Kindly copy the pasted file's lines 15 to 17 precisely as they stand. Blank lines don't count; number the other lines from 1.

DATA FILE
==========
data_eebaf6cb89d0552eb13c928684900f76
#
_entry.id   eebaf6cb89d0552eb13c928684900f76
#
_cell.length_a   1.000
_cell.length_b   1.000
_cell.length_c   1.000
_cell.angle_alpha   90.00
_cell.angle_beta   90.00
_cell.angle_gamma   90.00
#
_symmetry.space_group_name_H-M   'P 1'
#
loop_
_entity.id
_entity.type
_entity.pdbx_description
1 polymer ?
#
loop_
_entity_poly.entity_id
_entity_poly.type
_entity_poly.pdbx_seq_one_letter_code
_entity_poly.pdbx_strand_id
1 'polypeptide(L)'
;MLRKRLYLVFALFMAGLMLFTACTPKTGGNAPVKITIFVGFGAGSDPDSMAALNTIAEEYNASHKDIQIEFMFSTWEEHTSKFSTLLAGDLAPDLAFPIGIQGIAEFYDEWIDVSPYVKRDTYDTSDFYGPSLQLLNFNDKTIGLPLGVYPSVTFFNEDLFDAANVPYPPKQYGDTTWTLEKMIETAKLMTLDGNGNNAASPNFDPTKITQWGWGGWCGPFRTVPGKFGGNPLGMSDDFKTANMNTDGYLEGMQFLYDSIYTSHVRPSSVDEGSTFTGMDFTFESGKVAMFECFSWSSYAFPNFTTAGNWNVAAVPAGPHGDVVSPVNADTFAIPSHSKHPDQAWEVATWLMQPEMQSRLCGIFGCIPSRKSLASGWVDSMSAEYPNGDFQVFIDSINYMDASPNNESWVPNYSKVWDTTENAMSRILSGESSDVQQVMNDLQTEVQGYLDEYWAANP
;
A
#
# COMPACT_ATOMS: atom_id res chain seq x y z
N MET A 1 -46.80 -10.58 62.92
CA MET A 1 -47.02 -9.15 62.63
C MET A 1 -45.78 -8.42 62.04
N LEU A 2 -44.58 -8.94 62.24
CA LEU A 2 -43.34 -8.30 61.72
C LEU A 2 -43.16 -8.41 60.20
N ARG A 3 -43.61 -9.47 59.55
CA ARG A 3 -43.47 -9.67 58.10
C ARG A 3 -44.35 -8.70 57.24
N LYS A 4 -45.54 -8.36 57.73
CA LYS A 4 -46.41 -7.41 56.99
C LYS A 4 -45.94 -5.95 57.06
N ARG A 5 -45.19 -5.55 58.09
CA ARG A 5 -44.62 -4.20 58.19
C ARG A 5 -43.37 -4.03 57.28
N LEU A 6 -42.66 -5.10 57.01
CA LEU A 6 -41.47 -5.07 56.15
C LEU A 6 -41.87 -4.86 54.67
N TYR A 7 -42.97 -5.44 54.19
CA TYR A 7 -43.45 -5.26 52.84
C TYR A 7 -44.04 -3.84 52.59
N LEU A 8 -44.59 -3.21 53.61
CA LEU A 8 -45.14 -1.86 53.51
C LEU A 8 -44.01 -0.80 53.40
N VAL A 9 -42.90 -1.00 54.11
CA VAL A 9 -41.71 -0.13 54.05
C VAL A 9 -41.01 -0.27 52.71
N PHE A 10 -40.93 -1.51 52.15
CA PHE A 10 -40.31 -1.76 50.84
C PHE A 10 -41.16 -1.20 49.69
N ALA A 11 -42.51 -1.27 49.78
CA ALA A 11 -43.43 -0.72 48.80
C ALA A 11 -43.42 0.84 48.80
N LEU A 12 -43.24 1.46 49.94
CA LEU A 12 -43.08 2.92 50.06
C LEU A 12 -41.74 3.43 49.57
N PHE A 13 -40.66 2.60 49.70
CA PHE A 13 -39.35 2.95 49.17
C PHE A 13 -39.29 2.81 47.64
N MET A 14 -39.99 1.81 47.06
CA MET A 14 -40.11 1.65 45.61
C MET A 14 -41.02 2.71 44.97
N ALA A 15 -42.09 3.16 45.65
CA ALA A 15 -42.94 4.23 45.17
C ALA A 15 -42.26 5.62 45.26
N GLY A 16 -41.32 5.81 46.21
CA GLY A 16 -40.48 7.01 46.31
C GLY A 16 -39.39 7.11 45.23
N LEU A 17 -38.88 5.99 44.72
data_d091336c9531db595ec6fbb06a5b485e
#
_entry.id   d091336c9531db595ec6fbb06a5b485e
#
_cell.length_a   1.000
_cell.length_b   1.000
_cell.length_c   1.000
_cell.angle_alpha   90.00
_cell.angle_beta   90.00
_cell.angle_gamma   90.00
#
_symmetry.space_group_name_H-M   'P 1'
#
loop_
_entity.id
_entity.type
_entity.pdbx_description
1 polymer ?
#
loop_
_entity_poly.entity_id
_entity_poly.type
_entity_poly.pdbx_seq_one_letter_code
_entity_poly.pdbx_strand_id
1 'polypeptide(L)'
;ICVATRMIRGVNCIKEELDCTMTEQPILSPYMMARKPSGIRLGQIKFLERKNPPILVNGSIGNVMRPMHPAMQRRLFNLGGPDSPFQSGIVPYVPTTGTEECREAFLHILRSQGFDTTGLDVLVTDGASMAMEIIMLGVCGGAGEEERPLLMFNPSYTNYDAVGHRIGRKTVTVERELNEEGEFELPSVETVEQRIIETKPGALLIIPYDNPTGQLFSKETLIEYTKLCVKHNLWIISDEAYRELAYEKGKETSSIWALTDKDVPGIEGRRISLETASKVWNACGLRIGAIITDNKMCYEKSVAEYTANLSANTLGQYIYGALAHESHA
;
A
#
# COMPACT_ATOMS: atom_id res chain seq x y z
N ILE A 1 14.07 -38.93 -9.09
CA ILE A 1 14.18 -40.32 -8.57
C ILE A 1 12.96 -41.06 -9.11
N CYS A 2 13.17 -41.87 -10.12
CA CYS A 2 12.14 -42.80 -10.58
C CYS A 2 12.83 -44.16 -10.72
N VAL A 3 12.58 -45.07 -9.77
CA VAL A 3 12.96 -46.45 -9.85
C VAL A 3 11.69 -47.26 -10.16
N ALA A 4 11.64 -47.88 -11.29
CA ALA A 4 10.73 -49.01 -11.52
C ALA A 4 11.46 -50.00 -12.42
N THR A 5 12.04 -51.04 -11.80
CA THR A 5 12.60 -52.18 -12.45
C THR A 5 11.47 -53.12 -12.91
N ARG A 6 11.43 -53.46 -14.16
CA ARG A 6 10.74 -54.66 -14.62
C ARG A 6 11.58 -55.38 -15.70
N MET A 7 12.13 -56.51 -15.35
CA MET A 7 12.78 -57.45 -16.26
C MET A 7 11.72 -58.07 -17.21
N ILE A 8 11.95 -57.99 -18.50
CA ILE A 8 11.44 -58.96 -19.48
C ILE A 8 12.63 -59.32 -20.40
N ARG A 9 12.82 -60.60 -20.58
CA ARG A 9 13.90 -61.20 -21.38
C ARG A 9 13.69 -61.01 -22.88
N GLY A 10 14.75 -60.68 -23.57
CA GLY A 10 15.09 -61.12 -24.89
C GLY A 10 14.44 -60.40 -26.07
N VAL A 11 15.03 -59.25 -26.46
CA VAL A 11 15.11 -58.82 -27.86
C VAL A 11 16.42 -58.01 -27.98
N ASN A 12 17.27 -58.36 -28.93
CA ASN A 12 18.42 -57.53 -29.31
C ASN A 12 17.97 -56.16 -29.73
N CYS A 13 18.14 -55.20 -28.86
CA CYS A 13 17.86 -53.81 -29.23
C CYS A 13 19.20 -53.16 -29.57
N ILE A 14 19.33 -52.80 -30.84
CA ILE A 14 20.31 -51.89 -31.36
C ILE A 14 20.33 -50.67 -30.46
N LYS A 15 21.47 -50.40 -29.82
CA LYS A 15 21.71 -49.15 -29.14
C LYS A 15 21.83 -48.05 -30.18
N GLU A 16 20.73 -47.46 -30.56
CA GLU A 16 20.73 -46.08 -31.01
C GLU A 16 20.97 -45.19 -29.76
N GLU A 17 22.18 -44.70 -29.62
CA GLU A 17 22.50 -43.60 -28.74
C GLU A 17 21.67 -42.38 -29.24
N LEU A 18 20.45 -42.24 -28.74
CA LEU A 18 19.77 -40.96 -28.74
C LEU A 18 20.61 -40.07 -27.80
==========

_entity.id
_entity.type
_entity.pdbx_description